Maciej Sobieszczański • Director
“The Reconciliation is also an analysis of violence”
by Ola Salwa
- Maciej Sobieszczański discusses his ambitious film, The Reconciliation, now screening at Trieste, and explains why his WWII drama is a very contemporary tale
Named the best director at Montreal Film Festival, Maciej Sobieszczański discusses his ambitious film, The Reconciliation [+see also:
interview: Maciej Sobieszczański
film profile], now screening at the Trieste Film Festival, and explains why his WWII drama is a very contemporary tale.
Cineuropa: In 2015 you co-directed The Performer [+see also:
film profile] with Łukasz Ronduda, which was set in the contemporary art world. The Reconciliation has a radically different theme, genre and storytelling style. It revolves around three friends: Polish, Silesian and German, who meet in Zgoda labour camp just as WWII ends.
Maciej Sobieszczański: The Performer was in a way “a stop” on the way to making The Reconciliation. I started working on my own film in 2007. And yes, it was in many respects a difficult project to make, simply due to the obligatory, solid historical research. But for me the change of style and genre is important, I would never want to become a director that only makes one type of film. What I am interested in is a story that allures me, that will be an adventure and, at the same time, will allow me to confront a particular issue or process. In order to be a film director, you need to be strong and stubborn, and have the conviction to take the demanding road. And by “conviction” I mean an inner, unconscious need to communicate with the world. That’s what cinema is to me: a language I use to talk about my deepest emotions.
In The Reconciliation you discover an unknown chapter in Polish history, but I understand you didn’t want it to just be a chronicle.
During the pre-production phase I was often asked if I was making a period film. I disagreed, I didn’t want The Reconciliation to be considered a historical film. I wasn’t trying to make a sort of textbook film about a labour camp in Zgoda, it was always supposed to be a backdrop to my story. I had some very well-prepared historical research, but I only used the facts that served my story. For that reason, I limited the presence of some characters, like Salomon Morel, who was the commandant of the camp. In another words The Reconciliation is a contemporary film, just dressed up in a historical costume. It’s like with Shakespeare’s plays – no one is really interested in the fate of Hamlet or Richard III, it’s the theme of these stories that absorbs us. For me, The Reconciliation is an attempt to understand what is happening in Poland right now. How come society has become so polarised that we often talk about “two Polands.” The protagonists of my film are three friends who are separated by history. I wanted to show what can happen when people focus on what separates them, rather than looking at what they share and have in common. The Reconciliation is also an analysis of violence. It’s also a very timely topic, just think about mobbing or #metoo. At the same time, this subject is neglected, because we often discuss social issues, and not the violence itself. And the truth is, that every action can be a violent one, even sex, which is what I show in my film.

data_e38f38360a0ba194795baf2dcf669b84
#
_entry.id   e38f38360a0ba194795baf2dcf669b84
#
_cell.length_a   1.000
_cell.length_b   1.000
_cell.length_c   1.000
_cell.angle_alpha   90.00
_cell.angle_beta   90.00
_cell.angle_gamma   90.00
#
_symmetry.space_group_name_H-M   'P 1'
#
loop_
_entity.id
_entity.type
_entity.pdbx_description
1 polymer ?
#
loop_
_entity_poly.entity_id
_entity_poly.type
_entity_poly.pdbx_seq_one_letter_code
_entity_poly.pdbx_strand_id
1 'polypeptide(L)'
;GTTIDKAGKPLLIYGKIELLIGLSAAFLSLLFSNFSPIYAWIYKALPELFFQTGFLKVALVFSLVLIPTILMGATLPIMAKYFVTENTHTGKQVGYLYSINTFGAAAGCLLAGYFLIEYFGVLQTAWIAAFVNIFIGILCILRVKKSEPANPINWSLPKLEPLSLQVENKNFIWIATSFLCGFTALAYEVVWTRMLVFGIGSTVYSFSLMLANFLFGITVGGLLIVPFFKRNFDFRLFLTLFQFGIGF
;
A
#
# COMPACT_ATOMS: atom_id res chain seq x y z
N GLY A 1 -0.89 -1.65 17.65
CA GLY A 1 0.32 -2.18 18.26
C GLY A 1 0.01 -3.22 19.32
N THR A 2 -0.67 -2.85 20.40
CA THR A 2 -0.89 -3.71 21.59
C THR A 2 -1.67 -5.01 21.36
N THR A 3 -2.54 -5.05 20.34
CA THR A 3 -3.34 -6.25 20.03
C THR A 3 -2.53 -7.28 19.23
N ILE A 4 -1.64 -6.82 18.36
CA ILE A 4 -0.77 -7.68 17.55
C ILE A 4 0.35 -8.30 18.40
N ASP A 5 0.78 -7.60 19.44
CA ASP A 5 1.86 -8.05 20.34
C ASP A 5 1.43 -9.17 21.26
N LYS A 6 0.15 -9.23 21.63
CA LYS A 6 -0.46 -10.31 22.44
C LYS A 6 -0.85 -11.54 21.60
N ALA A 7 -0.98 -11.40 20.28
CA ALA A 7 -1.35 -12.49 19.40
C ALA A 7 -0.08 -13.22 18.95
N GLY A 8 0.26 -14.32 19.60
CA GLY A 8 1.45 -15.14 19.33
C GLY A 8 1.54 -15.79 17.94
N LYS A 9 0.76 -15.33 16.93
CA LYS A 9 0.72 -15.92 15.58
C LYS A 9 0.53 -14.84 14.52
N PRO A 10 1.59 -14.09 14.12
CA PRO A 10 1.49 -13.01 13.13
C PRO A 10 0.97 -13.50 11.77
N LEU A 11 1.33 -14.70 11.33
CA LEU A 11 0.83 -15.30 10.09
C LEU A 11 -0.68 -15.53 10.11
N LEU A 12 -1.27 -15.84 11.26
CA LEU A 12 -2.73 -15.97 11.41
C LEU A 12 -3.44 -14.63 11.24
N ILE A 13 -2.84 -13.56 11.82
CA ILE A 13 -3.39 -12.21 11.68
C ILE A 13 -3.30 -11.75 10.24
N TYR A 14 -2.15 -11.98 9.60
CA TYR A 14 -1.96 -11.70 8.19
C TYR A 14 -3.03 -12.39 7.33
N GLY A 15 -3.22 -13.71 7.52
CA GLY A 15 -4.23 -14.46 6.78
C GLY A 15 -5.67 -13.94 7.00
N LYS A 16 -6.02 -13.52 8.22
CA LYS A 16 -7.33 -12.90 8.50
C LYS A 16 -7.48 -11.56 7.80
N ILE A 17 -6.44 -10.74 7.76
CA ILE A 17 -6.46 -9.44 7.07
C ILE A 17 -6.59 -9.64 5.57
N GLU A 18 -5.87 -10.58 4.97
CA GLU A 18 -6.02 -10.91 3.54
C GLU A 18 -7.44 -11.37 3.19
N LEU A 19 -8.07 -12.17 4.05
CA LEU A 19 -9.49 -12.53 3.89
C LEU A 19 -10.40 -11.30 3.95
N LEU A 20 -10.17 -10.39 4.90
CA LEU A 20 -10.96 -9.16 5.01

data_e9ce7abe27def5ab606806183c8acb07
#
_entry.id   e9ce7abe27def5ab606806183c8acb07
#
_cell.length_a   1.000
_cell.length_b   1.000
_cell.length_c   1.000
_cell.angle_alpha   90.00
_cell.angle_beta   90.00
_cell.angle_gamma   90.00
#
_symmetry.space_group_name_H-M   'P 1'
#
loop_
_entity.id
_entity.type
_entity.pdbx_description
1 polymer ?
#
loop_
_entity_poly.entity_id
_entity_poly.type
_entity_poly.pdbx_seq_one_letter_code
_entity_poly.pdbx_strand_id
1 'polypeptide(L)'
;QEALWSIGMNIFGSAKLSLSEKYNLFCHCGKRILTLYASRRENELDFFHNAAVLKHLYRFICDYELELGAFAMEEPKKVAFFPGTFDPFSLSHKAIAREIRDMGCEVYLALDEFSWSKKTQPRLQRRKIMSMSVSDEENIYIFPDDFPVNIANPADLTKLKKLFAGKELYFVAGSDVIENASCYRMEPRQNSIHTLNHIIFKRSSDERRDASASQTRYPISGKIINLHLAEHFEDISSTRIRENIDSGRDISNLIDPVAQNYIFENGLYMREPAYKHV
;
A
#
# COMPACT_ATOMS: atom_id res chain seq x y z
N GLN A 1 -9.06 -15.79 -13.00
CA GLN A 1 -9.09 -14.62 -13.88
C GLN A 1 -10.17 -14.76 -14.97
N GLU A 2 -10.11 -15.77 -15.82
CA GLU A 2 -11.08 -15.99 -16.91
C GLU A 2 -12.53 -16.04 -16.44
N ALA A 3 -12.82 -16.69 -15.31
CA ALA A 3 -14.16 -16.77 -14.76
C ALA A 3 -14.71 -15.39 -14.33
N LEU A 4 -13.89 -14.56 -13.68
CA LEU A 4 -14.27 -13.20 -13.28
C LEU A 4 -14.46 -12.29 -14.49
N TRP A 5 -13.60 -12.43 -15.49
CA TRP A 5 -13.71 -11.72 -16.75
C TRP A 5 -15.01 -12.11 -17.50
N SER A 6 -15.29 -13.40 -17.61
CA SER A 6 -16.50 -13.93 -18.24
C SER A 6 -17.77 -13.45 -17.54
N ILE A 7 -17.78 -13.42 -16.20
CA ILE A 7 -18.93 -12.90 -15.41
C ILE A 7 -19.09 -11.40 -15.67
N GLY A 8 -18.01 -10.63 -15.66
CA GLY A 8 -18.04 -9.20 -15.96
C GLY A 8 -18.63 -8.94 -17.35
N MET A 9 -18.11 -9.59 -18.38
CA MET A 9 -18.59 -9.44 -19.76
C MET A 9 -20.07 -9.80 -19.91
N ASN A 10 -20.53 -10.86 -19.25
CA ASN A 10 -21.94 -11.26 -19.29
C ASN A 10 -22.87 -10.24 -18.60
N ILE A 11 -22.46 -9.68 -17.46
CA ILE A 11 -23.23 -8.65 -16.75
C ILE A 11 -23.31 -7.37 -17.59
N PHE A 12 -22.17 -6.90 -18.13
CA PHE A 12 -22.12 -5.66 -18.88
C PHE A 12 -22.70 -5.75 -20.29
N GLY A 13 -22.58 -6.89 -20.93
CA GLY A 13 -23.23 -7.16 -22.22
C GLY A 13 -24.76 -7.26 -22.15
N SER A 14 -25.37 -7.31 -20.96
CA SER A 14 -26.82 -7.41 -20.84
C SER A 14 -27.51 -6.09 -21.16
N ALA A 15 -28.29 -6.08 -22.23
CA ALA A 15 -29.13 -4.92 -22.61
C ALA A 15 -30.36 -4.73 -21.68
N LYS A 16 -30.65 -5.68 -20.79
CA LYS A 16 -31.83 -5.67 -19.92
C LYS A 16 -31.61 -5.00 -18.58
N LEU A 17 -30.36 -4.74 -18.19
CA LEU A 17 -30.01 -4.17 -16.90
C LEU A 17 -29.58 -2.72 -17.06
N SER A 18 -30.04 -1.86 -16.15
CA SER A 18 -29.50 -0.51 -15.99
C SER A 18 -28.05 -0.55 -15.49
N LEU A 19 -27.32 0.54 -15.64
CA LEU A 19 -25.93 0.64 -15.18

Speaking of: the carnal aspect is really important in your film. Bodies are subjected to violence, nest aggression, but are also capable of giving love. How did you work with young actors: Julian Świeżewski, Zofia Wichłacz and Jakub Gierszał, who embodied people going through extreme situations?
When I started working with the actors, I understood that I needed to reject a psychological perspective and take a behavioural one. It was the right tool to “open” my characters. They were living in a world that no one could fully grasp, a world ruled by instincts, where any attempt at intellectual analysis is faulty. Like in the scene in which Erwin tries to save Anna: he thinks too much and therefore fails.
I auditioned 2,500 people and I instantly rejected actors who did too much “acting.” I know that it’s a difficult task not to “act,” because the last thing you should be taking away from your actors are their psychological tools. Nevertheless, I asked my cast to trust me and to believe that this sort of simplicity of means does in fact bring sophistication. I think that it’s also the best way to talk about that specific period of time, and about people who lived then. Usually, when I watch Schindler’s List, Sophie’s choice or A Passenger (Pasażerka, directed by Andrzej Munk), and these are really great films, I can tell that there’s a lot of “acting” and it really bothers me.
You named some famous WWII films, while critics often compare your film to Son of Saul [+see also:
Q&A: László Nemes
interview: László Rajk
film profile]. I wonder what type of film is really close to your heart?
I’ve watched a lot of films since I was a child, I still do. I need to be au courant with cinema, especially because I teach at the Film School in Łódź and Wajda School in Warsaw. My cinematic taste was shaped with time. I was introduced to Michael Haneke’s films when I was already a mature man. Thanks to him I understood what cinema is about. When I was making The Reconciliation, I had his film Hidden in mind. It’s a contemporary story, that brings back the relatively unknown events of French history: in 1961 protesting Algerians were thrown in the river Seine and drowned. Haneke shows the consequences of the concealment of those events. How a society that doesn’t confront its own past is weaker, worse off. At the same time, Haneke doesn’t moralise or admonish in anyway, he just wants to talk about an issue. That approach is really close to me, because cinema is very expensive, my modest film cost €1,000,000. I don’t think you should turn that machine on just for fun.
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